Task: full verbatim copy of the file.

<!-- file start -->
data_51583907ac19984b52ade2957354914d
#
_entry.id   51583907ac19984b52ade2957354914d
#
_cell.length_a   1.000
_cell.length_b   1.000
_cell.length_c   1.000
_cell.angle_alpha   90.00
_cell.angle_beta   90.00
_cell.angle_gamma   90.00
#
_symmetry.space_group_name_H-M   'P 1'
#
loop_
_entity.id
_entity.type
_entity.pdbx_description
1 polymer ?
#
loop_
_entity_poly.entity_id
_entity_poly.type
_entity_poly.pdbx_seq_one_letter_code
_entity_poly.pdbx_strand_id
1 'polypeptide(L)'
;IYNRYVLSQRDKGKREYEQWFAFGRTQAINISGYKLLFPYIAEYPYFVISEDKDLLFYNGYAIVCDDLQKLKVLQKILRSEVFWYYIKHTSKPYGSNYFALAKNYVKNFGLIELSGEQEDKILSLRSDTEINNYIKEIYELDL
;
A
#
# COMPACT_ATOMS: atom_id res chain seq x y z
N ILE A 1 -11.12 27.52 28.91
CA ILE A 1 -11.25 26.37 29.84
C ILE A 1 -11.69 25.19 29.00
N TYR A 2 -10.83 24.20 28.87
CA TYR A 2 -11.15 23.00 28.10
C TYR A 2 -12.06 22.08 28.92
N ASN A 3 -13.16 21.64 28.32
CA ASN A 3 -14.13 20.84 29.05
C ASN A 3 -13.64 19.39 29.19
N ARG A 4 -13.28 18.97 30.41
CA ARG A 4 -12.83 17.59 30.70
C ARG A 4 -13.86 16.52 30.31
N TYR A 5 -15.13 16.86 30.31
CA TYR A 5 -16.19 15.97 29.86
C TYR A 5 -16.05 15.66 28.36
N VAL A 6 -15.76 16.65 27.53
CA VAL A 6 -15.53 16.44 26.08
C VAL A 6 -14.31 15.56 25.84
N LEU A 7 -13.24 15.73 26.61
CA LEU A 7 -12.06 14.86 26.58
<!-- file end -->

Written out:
data_51583907ac19984b52ade2957354914d
#
_entry.id   51583907ac19984b52ade2957354914d
#
_cell.length_a   1.000
_cell.length_b   1.000
_cell.length_c   1.000
_cell.angle_alpha   90.00
_cell.angle_beta   90.00
_cell.angle_gamma   90.00
#
_symmetry.space_group_name_H-M   'P 1'
#
loop_
_entity.id
_entity.type
_entity.pdbx_description
1 polymer ?
#
loop_
_entity_poly.entity_id
_entity_poly.type
_entity_poly.pdbx_seq_one_letter_code
_entity_poly.pdbx_strand_id
1 'polypeptide(L)'
;IYNRYVLSQRDKGKREYEQWFAFGRTQAINISGYKLLFPYIAEYPYFVISEDKDLLFYNGYAIVCDDLQKLKVLQKILRSEVFWYYIKHTSKPYGSNYFALAKNYVKNFGLIELSGEQEDKILSLRSDTEINNYIKEIYELDL
;
A
#
# COMPACT_ATOMS: atom_id res chain seq x y z
N ILE A 1 -11.12 27.52 28.91
CA ILE A 1 -11.25 26.37 29.84
C ILE A 1 -11.69 25.19 29.00
N TYR A 2 -10.83 24.20 28.87
CA TYR A 2 -11.15 23.00 28.10
C TYR A 2 -12.06 22.08 28.92
N ASN A 3 -13.16 21.64 28.32
CA ASN A 3 -14.13 20.84 29.05
C ASN A 3 -13.64 19.39 29.19
N ARG A 4 -13.28 18.97 30.41
CA ARG A 4 -12.83 17.59 30.70
C ARG A 4 -13.86 16.52 30.31
N TYR A 5 -15.13 16.86 30.31
CA TYR A 5 -16.19 15.97 29.86
C TYR A 5 -16.05 15.66 28.36
N VAL A 6 -15.76 16.65 27.53
CA VAL A 6 -15.53 16.44 26.08
C VAL A 6 -14.31 15.56 25.84
N LEU A 7 -13.24 15.73 26.61
CA LEU A 7 -12.06 14.86 26.58